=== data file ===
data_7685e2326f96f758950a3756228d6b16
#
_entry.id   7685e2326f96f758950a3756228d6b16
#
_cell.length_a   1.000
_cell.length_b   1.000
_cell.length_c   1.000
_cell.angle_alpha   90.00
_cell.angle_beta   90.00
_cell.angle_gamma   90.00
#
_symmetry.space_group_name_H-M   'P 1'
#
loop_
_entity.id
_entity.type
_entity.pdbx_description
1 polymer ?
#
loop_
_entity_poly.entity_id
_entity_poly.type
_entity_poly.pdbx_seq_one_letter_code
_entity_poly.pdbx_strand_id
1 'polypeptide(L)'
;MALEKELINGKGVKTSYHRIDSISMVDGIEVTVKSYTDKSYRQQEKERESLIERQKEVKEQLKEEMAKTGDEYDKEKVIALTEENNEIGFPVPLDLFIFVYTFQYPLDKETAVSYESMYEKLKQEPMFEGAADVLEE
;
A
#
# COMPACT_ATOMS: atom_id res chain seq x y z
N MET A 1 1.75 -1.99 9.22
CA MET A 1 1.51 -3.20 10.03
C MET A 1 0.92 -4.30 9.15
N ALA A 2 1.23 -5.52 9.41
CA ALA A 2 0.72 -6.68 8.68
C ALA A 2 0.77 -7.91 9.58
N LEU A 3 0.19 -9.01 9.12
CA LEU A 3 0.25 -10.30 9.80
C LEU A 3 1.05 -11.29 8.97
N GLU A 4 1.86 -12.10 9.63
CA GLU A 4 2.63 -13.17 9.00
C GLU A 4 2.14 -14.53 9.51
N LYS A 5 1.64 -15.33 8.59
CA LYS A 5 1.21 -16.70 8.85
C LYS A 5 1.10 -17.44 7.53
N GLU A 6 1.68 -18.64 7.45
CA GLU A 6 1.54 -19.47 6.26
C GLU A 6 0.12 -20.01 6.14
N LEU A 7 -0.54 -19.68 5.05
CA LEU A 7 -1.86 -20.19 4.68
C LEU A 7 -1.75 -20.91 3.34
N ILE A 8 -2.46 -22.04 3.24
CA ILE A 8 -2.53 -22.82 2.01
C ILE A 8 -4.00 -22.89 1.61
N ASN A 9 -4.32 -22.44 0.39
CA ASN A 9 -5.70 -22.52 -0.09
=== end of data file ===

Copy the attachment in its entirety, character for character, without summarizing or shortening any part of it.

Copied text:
data_7685e2326f96f758950a3756228d6b16
#
_entry.id   7685e2326f96f758950a3756228d6b16
#
_cell.length_a   1.000
_cell.length_b   1.000
_cell.length_c   1.000
_cell.angle_alpha   90.00
_cell.angle_beta   90.00
_cell.angle_gamma   90.00
#
_symmetry.space_group_name_H-M   'P 1'
#
loop_
_entity.id
_entity.type
_entity.pdbx_description
1 polymer ?
#
loop_
_entity_poly.entity_id
_entity_poly.type
_entity_poly.pdbx_seq_one_letter_code
_entity_poly.pdbx_strand_id
1 'polypeptide(L)'
;MALEKELINGKGVKTSYHRIDSISMVDGIEVTVKSYTDKSYRQQEKERESLIERQKEVKEQLKEEMAKTGDEYDKEKVIALTEENNEIGFPVPLDLFIFVYTFQYPLDKETAVSYESMYEKLKQEPMFEGAADVLEE
;
A
#
# COMPACT_ATOMS: atom_id res chain seq x y z
N MET A 1 1.75 -1.99 9.22
CA MET A 1 1.51 -3.20 10.03
C MET A 1 0.92 -4.30 9.15
N ALA A 2 1.23 -5.52 9.41
CA ALA A 2 0.72 -6.68 8.68
C ALA A 2 0.77 -7.91 9.58
N LEU A 3 0.19 -9.01 9.12
CA LEU A 3 0.25 -10.30 9.80
C LEU A 3 1.05 -11.29 8.97
N GLU A 4 1.86 -12.10 9.63
CA GLU A 4 2.63 -13.17 9.00
C GLU A 4 2.14 -14.53 9.51
N LYS A 5 1.64 -15.33 8.59
CA LYS A 5 1.21 -16.70 8.85
C LYS A 5 1.10 -17.44 7.53
N GLU A 6 1.68 -18.64 7.45
CA GLU A 6 1.54 -19.47 6.26
C GLU A 6 0.12 -20.01 6.14
N LEU A 7 -0.54 -19.68 5.05
CA LEU A 7 -1.86 -20.19 4.68
C LEU A 7 -1.75 -20.91 3.34
N ILE A 8 -2.46 -22.04 3.24
CA ILE A 8 -2.53 -22.82 2.01
C ILE A 8 -4.00 -22.89 1.61
N ASN A 9 -4.32 -22.44 0.39
CA ASN A 9 -5.70 -22.52 -0.09